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20California bill would ensure used cars with recalls are fixed

It seems that 2014 may go down as the year of the recall. As of April, the US was already on pace for record levels, and that was before millions of more cars were called in for various repairs by General Motors, Ford and Chrysler in just the past few weeks. But how many of those vehicles will actually get their necessary fixes? GM claims that it has 80 percent of its vehicles mended in the first year, but the industry average is only 66 percent. That is a lot of faulty automobiles left on the s

74Washington opens door to charging interstate tolls

Using America's interstate system could get more expensive in some places in the near future. Provisions in the White House-endorsed, $302 billion transportation bill would allow states to get permission from the federal government to impose tolls on them to raise money for infrastructure upkeep. Of course, some states already charge to drive on the interstates – the New Jersey turnpike, for example – but for the most part charges are rare on the federally funded roads.

102Obama's new transportation bill seeks funds to fix infrastructure woes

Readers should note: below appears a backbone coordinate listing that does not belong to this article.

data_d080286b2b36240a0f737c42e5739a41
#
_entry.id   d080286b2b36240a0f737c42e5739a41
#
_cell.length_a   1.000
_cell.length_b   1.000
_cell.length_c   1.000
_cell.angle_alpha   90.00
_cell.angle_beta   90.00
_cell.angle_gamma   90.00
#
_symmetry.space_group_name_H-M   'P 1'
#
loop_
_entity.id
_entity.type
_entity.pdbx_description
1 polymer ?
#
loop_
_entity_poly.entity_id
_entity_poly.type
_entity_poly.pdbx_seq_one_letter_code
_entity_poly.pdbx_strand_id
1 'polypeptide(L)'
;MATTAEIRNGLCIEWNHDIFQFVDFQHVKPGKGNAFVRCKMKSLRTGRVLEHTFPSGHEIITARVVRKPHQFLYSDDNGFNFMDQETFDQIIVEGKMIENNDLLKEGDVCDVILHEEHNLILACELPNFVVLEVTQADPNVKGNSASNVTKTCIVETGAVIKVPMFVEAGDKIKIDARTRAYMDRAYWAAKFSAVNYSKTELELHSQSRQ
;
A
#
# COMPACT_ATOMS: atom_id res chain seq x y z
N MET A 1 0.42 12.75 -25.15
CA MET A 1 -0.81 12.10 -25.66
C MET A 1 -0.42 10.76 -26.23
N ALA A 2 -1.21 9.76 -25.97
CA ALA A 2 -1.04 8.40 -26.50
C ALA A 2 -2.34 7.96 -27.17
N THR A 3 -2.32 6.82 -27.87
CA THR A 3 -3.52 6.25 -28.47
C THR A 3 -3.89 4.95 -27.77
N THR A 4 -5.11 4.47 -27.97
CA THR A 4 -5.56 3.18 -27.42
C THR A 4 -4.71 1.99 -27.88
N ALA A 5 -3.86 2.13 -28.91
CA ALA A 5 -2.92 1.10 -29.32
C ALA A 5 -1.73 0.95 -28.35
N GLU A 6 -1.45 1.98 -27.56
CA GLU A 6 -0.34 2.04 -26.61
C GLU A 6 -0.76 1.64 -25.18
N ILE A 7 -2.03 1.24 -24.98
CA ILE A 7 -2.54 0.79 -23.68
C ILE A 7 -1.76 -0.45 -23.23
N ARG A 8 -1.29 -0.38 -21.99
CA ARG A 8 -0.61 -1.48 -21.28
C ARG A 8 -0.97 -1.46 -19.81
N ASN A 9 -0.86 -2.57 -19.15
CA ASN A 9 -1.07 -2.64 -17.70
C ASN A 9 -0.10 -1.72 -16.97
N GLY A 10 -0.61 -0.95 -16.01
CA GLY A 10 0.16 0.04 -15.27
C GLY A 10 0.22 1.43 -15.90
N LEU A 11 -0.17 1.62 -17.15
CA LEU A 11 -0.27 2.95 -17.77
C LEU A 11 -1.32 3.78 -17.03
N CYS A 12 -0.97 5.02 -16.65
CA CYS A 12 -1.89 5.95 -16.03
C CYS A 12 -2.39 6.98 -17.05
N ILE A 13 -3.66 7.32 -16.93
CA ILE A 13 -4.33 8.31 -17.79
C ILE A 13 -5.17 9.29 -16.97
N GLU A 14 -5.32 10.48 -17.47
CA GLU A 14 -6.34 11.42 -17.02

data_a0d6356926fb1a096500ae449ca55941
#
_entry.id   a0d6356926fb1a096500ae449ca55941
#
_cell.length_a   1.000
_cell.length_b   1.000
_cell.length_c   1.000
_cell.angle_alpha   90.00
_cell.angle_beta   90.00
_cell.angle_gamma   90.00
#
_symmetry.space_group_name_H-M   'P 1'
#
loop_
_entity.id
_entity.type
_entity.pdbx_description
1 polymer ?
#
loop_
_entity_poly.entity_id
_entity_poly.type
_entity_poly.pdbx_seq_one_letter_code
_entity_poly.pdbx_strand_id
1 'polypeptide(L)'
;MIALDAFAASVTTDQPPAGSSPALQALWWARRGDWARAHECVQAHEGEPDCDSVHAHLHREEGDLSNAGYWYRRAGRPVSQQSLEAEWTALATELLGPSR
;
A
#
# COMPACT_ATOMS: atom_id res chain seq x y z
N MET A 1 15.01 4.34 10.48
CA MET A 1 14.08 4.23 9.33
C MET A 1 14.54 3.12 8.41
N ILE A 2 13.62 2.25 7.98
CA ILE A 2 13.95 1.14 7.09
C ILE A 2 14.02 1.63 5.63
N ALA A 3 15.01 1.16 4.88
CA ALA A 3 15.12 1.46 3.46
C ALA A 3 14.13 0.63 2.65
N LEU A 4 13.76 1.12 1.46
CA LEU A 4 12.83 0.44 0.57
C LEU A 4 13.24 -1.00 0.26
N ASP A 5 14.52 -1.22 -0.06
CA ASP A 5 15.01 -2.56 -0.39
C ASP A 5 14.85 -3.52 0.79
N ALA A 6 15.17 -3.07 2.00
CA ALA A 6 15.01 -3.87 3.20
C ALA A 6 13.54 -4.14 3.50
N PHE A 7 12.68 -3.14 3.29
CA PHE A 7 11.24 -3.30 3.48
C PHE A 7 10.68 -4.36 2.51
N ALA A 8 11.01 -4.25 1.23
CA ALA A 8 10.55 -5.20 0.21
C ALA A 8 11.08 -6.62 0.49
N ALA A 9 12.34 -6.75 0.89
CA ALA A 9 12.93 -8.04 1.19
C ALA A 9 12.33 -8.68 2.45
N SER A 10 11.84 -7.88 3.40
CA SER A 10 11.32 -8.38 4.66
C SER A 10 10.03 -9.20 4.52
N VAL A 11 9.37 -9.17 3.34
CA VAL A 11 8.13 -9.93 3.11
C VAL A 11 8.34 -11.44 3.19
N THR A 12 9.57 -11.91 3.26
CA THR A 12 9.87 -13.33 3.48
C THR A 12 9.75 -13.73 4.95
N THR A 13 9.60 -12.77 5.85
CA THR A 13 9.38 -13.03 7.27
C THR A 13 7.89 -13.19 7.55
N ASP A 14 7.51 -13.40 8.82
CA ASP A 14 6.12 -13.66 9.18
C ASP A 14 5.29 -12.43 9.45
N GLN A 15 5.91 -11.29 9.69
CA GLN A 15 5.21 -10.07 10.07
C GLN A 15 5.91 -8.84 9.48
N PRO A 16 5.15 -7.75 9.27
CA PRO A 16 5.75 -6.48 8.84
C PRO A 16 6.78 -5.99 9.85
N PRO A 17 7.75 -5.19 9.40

Prepare for a big political debate about the nation's infrastructure in the coming weeks. The Obama administration has sent a bill covering interstate repair funding for the next four years to Congress. While that might seem somewhat benign, the proposal is likely to prove contentious because it would be partially financed by ending some tax breaks to businesses. This likely won't go over well in the Republican-controlled House of Representatives.

48California's Electric Vehicle Charging Stations Open Access Act would lower hurdles

San Francisco and Los Angeles are known for their fog and smog, respectively, but at least the some folks representing the state of California want to make sure the view is crystal clear for plug-in drivers looking to juice up their vehicles.

128Illinois considers letting bikers ride through red lights [w/poll]

If you've ever ridden on two wheels, the following scenario might sound familiar: You pull up to a red light on your motorbike, scooter, bicycle, what-have-you, and you wait for it to change. And you wait, and wait and wait. The problem is likely that your wheels haven't triggered the sensor embedded in the pavement. So what do you do? Sit and wait some more, knowing that the light won't change? Or go through the red light and risk getting a ticket?

52Report: Washington to require that 'quiet' cars get alert sounds

Brabus High Voltage EV concept – click above for high-res image gallery

AddHouse passes energy tax bill, White House threatens veto

The House of Representatives passed the energy tax bill yesterday. The White House has threatened to veto the bill, but this one probably won't make it as far as the president's desk. Other bills similar to this energy tax bill died in the Senate but with $102 barrels of oil and $4 gallon of gas not out of the question, some extra political support might be behind the bill this time. Stay tuned.